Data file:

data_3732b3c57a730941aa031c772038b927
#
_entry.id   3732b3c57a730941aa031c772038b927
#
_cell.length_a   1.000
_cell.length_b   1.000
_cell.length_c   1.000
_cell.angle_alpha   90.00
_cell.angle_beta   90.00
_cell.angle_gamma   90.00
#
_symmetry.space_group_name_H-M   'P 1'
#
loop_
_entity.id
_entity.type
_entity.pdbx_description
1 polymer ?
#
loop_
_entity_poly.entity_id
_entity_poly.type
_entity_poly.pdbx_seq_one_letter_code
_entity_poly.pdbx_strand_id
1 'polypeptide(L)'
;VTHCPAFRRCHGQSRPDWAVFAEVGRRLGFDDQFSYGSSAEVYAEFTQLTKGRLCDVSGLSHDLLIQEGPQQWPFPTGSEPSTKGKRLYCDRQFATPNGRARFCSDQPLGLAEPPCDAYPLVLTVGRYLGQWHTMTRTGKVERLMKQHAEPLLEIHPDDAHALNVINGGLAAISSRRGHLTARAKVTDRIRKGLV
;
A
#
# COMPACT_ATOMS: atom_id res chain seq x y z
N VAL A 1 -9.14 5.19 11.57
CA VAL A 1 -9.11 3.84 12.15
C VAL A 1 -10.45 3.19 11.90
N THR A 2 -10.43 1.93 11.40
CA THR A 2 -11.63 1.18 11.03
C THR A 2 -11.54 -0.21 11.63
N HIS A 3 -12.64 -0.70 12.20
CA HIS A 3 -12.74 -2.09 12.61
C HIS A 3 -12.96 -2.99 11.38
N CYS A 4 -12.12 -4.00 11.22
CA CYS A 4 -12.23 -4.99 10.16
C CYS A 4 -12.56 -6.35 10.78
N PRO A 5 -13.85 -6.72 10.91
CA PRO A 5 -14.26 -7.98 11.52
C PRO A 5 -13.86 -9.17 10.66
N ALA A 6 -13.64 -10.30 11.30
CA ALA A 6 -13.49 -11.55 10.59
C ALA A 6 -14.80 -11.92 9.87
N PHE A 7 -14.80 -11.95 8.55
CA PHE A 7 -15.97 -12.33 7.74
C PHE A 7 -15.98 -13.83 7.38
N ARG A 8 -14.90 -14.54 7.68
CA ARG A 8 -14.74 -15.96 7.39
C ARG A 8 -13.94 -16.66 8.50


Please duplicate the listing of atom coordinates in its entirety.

data_3732b3c57a730941aa031c772038b927
#
_entry.id   3732b3c57a730941aa031c772038b927
#
_cell.length_a   1.000
_cell.length_b   1.000
_cell.length_c   1.000
_cell.angle_alpha   90.00
_cell.angle_beta   90.00
_cell.angle_gamma   90.00
#
_symmetry.space_group_name_H-M   'P 1'
#
loop_
_entity.id
_entity.type
_entity.pdbx_description
1 polymer ?
#
loop_
_entity_poly.entity_id
_entity_poly.type
_entity_poly.pdbx_seq_one_letter_code
_entity_poly.pdbx_strand_id
1 'polypeptide(L)'
;VTHCPAFRRCHGQSRPDWAVFAEVGRRLGFDDQFSYGSSAEVYAEFTQLTKGRLCDVSGLSHDLLIQEGPQQWPFPTGSEPSTKGKRLYCDRQFATPNGRARFCSDQPLGLAEPPCDAYPLVLTVGRYLGQWHTMTRTGKVERLMKQHAEPLLEIHPDDAHALNVINGGLAAISSRRGHLTARAKVTDRIRKGLV
;
A
#
# COMPACT_ATOMS: atom_id res chain seq x y z
N VAL A 1 -9.14 5.19 11.57
CA VAL A 1 -9.11 3.84 12.15
C VAL A 1 -10.45 3.19 11.90
N THR A 2 -10.43 1.93 11.40
CA THR A 2 -11.63 1.18 11.03
C THR A 2 -11.54 -0.21 11.63
N HIS A 3 -12.64 -0.70 12.20
CA HIS A 3 -12.74 -2.09 12.61
C HIS A 3 -12.96 -2.99 11.38
N CYS A 4 -12.12 -4.00 11.22
CA CYS A 4 -12.23 -4.99 10.16
C CYS A 4 -12.56 -6.35 10.78
N PRO A 5 -13.85 -6.72 10.91
CA PRO A 5 -14.26 -7.98 11.52
C PRO A 5 -13.86 -9.17 10.66
N ALA A 6 -13.64 -10.30 11.30
CA ALA A 6 -13.49 -11.55 10.59
C ALA A 6 -14.80 -11.92 9.87
N PHE A 7 -14.80 -11.95 8.55
CA PHE A 7 -15.97 -12.33 7.74
C PHE A 7 -15.98 -13.83 7.38
N ARG A 8 -14.90 -14.54 7.68
CA ARG A 8 -14.74 -15.96 7.39
C ARG A 8 -13.94 -16.66 8.50